The obvious question — and first one asked at the Q&A after the talk — was, ‘what would happen if you make the bot play itself?’. There are two answers to this. Right now, Smashbot is written so it will always pick player two. The short, glib answer is ‘nothing. It can’t do that yet.’

The significantly better answer to the question is much, much more interesting. In short, each AI would choose the best, fastest attack for their character, in this case Fox, and the one-frame Reflector attack chained into ‘multishines’ (it looks like Fox is punching the ground). Since both bots are chaining one-frame attacks together against each other, but no attack will hit, this means the game timer will eventually run out. When that happens, the game goes into Sudden Death, and the stage starts collapsing. If a piece falls on a player, that player takes damage and loses. This damage is ‘random’, but effectively controlled by a random seed in the game, and Smashbot will be able to figure all of this out before the match has begun and try to position itself so it can block all attacks against the other bot, multishine for eight minutes, and wait for the stage to collapse.

That’s not exactly an answer to what would happen if the bot could play against another bot. It would either be the most boring competitive match of Melee ever or the most exciting ever. We just won’t know until [Dan] finishes up Smashbot.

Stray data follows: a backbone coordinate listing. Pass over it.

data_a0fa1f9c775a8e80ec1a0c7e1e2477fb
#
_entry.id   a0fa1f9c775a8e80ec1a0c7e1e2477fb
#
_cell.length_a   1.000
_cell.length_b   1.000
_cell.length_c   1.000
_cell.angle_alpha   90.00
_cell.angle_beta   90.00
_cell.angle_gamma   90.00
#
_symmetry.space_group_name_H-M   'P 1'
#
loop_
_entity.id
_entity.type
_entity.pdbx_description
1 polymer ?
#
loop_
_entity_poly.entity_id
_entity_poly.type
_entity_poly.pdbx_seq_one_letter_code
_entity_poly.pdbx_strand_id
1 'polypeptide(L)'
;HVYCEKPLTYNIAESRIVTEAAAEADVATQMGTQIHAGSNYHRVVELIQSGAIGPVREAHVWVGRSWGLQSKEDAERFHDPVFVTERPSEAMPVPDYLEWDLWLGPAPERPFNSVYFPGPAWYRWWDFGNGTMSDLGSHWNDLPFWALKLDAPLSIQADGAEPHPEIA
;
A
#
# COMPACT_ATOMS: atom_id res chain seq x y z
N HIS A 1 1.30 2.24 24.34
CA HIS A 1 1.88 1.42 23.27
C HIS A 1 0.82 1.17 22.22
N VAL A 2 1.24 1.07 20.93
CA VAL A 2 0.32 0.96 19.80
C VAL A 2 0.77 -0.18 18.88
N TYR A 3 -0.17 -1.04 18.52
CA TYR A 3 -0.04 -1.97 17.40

You can check out a video [AltF4] made earlier showing off Smashbot below.

21 thoughts on “Creating Unbeatable Videogame AI

    1. “…effectively looking at everything, and only everything, a human player would see.”

      “This damage is ‘random’, but effectively controlled by a random seed in the game, and Smashbot will be able to figure all of this out before the match has begun…”

      Last time I checked, A human player does not have access to the random seed in the game. ;)

      1. True, the random number part is cheating, but not necessary for ordinary gameplay. It’s peeking into the machine’s RAM, AIUI, is just to save the bother of having to do machine vision and comprehend everything that’s going on on the screen. I think that’s fair.

        To an extent, if it’s only reading stuff it can’t really be cheating. It’s only way to affect the game is through the joypad, and it can’t read the other player’s mind. It’s a fair achievement, although I suppose that depends how well balanced the game is. By now I suppose it’s pretty well balanced, spam-proof.